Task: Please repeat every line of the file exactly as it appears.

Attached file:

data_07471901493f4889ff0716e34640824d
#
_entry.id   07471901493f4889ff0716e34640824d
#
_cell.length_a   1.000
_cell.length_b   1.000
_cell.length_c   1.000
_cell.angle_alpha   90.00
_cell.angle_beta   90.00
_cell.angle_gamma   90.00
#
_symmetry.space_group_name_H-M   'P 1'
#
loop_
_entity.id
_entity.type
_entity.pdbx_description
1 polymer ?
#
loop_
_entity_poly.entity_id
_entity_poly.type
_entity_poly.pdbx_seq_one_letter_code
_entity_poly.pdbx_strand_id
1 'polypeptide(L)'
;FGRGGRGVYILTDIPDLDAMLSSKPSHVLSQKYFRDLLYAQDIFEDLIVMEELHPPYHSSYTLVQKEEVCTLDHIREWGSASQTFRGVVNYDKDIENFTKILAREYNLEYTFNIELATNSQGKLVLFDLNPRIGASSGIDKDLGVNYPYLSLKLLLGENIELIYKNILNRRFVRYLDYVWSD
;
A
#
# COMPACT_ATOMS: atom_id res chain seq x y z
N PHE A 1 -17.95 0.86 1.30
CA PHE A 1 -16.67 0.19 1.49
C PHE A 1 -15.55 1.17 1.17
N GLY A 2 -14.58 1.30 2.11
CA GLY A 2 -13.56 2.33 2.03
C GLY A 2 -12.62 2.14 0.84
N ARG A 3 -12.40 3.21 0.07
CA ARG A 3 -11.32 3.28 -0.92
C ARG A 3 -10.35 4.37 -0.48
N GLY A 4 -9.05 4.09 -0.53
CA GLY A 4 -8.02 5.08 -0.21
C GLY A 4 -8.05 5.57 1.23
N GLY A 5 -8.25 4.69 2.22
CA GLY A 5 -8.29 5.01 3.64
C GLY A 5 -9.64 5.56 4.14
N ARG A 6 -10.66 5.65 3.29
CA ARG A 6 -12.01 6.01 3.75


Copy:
data_07471901493f4889ff0716e34640824d
#
_entry.id   07471901493f4889ff0716e34640824d
#
_cell.length_a   1.000
_cell.length_b   1.000
_cell.length_c   1.000
_cell.angle_alpha   90.00
_cell.angle_beta   90.00
_cell.angle_gamma   90.00
#
_symmetry.space_group_name_H-M   'P 1'
#
loop_
_entity.id
_entity.type
_entity.pdbx_description
1 polymer ?
#
loop_
_entity_poly.entity_id
_entity_poly.type
_entity_poly.pdbx_seq_one_letter_code
_entity_poly.pdbx_strand_id
1 'polypeptide(L)'
;FGRGGRGVYILTDIPDLDAMLSSKPSHVLSQKYFRDLLYAQDIFEDLIVMEELHPPYHSSYTLVQKEEVCTLDHIREWGSASQTFRGVVNYDKDIENFTKILAREYNLEYTFNIELATNSQGKLVLFDLNPRIGASSGIDKDLGVNYPYLSLKLLLGENIELIYKNILNRRFVRYLDYVWSD
;
A
#
# COMPACT_ATOMS: atom_id res chain seq x y z
N PHE A 1 -17.95 0.86 1.30
CA PHE A 1 -16.67 0.19 1.49
C PHE A 1 -15.55 1.17 1.17
N GLY A 2 -14.58 1.30 2.11
CA GLY A 2 -13.56 2.33 2.03
C GLY A 2 -12.62 2.14 0.84
N ARG A 3 -12.40 3.21 0.07
CA ARG A 3 -11.32 3.28 -0.92
C ARG A 3 -10.35 4.37 -0.48
N GLY A 4 -9.05 4.09 -0.53
CA GLY A 4 -8.02 5.08 -0.21
C GLY A 4 -8.05 5.57 1.23
N GLY A 5 -8.25 4.69 2.22
CA GLY A 5 -8.29 5.01 3.64
C GLY A 5 -9.64 5.56 4.14
N ARG A 6 -10.66 5.65 3.29
CA ARG A 6 -12.01 6.01 3.75